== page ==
Covid-19 and Global Travel

The COVID-19 coronavirus is going to have a major impact on the global economy, this is now undeniable.

We discussed the various impacts of the virus around the world in our last blog, “Covid-19 Affecting Your Supply Chain?”

While the pandemic affects everyone—individuals and companies alike—one of the hardest hit industries is travel. From business to personal and local to international, basically all international travel has come to a screeching halt.

When the virus first hit China, it had obvious impacts on the China supply chain. However, now the tables have turned: the virus is now spreading throughout the world and China is slowly returning to business-as-usual. We are now presented with a new set of challenges: Chinese manufacturers can produce, but sales for companies throughout the world have been reduced and companies are plagued with a feeling of market uncertainty .

What does this mean for the global economy? How can we turn this unprecedented threat into an opportunity?

As all experienced importers know, optimal sourcing from China takes time and careful management and planning. Even though business might be slow at home, companies can still take advantage of the extra down time at home to elevate their sourcing abroad.

Supply chain management involves traveling, a lot more traveling than you may have thought. Not only are buyers traveling to China to meet suppliers, but suppliers are also traveling to the USA to meet buyers.  And there are Asian suppliers traveling to and from China to deal with merchandise that ends up right here in the USA.  Not to mention Chinese suppliers who need to travel domestically and meet with other factories within China.

Travel moreover, is usually done by air.  It is faster and more efficient that way.  But for the next few months it appears that there will be a 14 day quarantine requirement going into any country – China, Europe or the USA.   Thus a trip to or from China would take at least 1 month (2 times 14 days) with only a couple of days for face to face meetings. That is not practical.  So how would one manage without travel?

Having a sourcing team with local representatives can help keep your business operational during this global epidemic.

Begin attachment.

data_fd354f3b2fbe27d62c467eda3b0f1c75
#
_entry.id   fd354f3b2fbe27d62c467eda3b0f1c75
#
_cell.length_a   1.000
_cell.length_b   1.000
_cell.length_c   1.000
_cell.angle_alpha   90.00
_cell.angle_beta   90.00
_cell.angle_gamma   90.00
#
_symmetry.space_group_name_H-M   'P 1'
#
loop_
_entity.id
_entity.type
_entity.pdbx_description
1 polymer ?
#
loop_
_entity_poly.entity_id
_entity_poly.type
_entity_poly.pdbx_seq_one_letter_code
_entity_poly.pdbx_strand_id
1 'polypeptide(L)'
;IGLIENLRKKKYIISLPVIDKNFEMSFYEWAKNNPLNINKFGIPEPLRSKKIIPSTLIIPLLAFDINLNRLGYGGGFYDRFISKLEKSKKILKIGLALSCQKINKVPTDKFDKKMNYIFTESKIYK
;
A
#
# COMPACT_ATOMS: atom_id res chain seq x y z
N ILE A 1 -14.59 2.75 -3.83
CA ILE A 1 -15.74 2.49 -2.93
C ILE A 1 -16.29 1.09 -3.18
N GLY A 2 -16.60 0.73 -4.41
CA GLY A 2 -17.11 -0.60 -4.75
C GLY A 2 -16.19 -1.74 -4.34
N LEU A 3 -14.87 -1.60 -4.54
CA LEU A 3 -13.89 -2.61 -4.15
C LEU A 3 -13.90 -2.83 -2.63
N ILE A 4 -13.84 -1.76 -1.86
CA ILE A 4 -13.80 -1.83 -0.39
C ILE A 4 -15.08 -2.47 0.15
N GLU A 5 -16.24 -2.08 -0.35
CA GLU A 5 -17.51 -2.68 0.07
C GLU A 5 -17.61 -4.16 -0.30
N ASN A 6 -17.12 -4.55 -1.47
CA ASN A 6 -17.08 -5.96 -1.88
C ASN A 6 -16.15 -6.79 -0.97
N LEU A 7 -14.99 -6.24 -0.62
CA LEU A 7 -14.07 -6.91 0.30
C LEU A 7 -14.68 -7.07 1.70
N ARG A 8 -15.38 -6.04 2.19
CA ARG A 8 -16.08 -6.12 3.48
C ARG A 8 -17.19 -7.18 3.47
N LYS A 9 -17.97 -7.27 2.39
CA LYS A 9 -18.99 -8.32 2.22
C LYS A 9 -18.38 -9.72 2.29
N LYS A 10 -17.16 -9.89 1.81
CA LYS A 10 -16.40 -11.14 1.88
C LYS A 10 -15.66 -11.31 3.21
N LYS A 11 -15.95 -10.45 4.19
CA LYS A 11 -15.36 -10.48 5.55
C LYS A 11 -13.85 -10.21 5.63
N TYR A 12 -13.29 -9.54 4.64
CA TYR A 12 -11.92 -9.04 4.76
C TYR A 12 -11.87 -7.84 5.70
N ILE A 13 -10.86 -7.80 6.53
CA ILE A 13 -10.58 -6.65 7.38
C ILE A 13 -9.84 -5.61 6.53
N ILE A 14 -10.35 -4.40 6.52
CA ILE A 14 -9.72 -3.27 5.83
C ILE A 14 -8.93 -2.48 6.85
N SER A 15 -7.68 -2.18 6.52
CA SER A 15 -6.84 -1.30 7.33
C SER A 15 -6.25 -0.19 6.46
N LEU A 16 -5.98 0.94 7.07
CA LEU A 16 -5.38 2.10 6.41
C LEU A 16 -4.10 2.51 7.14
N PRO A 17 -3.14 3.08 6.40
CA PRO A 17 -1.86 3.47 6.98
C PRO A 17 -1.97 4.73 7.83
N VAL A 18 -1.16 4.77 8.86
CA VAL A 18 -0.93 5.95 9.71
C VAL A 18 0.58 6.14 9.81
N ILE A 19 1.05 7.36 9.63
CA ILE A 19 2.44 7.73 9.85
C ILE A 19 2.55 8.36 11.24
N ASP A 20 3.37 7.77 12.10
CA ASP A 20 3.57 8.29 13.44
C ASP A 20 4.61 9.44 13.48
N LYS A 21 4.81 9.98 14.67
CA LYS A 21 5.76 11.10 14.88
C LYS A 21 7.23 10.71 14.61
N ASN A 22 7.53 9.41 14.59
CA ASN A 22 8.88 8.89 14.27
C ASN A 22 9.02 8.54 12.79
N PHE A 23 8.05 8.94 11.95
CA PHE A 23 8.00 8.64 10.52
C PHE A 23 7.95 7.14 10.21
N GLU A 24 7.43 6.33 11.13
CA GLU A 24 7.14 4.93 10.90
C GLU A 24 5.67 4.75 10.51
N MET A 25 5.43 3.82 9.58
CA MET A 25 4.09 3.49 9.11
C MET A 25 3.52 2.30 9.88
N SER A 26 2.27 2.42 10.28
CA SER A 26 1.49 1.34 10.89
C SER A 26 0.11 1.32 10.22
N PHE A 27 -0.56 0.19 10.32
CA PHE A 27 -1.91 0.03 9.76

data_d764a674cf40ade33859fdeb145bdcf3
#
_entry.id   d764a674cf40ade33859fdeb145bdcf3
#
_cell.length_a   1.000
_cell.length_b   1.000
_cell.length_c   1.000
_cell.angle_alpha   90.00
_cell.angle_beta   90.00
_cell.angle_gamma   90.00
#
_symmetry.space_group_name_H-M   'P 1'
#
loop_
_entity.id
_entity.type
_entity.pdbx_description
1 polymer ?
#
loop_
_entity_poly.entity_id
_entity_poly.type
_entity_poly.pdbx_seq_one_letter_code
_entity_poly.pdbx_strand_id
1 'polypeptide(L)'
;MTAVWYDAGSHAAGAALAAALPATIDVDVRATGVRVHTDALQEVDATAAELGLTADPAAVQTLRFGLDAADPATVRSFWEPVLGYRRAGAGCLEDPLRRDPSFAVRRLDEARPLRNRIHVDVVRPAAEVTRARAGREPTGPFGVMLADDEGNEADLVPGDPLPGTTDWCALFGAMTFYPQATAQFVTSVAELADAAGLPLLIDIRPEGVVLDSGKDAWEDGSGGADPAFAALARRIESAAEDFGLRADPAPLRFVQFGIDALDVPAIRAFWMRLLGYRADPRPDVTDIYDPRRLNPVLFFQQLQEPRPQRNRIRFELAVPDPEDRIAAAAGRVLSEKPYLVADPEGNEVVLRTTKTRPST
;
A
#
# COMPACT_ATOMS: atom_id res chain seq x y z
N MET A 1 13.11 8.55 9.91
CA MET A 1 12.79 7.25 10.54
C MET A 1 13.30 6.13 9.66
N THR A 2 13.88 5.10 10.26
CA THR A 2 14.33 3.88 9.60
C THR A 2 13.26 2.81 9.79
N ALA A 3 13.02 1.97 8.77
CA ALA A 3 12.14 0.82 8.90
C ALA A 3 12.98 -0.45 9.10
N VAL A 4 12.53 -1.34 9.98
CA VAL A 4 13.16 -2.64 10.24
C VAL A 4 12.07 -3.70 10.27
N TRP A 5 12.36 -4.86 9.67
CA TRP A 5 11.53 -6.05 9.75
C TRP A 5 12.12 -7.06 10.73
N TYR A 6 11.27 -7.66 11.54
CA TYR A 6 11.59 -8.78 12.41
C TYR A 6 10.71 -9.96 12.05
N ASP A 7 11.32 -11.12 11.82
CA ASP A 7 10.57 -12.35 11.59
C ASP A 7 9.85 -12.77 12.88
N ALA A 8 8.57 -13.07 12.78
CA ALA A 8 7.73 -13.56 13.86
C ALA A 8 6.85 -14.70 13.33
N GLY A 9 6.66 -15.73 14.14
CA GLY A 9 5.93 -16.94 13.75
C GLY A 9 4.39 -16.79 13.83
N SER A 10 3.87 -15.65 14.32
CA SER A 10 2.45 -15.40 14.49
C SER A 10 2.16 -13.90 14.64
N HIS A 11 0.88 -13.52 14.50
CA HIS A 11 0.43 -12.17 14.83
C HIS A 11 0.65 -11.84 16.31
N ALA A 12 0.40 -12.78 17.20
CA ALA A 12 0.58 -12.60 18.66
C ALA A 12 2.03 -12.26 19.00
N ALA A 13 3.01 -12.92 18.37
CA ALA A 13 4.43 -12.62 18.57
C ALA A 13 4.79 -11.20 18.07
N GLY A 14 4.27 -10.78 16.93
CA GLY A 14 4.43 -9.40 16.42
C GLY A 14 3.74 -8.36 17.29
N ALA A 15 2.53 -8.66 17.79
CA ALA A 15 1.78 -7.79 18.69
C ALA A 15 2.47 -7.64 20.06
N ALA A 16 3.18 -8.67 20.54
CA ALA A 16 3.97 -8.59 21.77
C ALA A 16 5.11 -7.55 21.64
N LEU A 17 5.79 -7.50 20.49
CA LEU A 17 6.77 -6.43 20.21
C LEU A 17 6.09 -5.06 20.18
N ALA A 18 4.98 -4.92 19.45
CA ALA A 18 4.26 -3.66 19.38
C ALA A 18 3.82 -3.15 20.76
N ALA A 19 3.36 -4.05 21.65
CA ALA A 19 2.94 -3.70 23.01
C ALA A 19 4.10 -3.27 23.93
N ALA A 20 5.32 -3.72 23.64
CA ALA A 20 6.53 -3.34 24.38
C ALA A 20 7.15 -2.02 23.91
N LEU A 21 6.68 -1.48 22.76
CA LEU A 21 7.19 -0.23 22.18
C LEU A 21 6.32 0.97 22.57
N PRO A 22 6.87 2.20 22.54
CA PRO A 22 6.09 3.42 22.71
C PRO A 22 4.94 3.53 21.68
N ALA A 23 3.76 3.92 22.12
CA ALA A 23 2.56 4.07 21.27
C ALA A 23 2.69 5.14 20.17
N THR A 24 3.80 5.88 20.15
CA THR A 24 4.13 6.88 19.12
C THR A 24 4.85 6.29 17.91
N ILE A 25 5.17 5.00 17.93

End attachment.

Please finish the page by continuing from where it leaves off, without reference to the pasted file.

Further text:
In a recent blog, “The cost of doing nothing”, we discussed the many benefits of having a sourcing team to manage an importer’s supply chain. Now more than ever, when international travel is becoming a huge problem, good communications across distances and culture become essential and having a reliable China sourcing team in place is even more valuable.

For example, our own China office has offered the following benefits:

  • We have been able to compensate for travel restrictions by frequently communicating with suppliers and manufacturers using phone and WeChat to supplement emails.
  • Maintaining close interaction with suppliers during all stages of the supply process provides a much clearer understanding of the real situation and better control for our clients.
  • Conferences, exhibitions and expos around the world have been canceled, depriving importers of this important resource, and further disrupting the supply chain. Yet our team has continued to find and qualify new suppliers and develop new products and ideas using communication and delivery tools.
  • Many orders experienced manufacturing delays and setbacks, but our team was able to provide our clients with real-time, accurate information about production and delivery timetables.

Although travel plays an integral and important role in supply chain management, travel restrictions do not have to cripple an importer’s business.  Travel always had to be supplemented by on-site follow-through. Absence of travel means follow-through has to be guided at a distance and, thus, require a higher level of communication and operation standards.  But it can be done. If there was ever a reason to depend upon a reliable China sourcing team, that time is now.


By Jocelyn Trigueros

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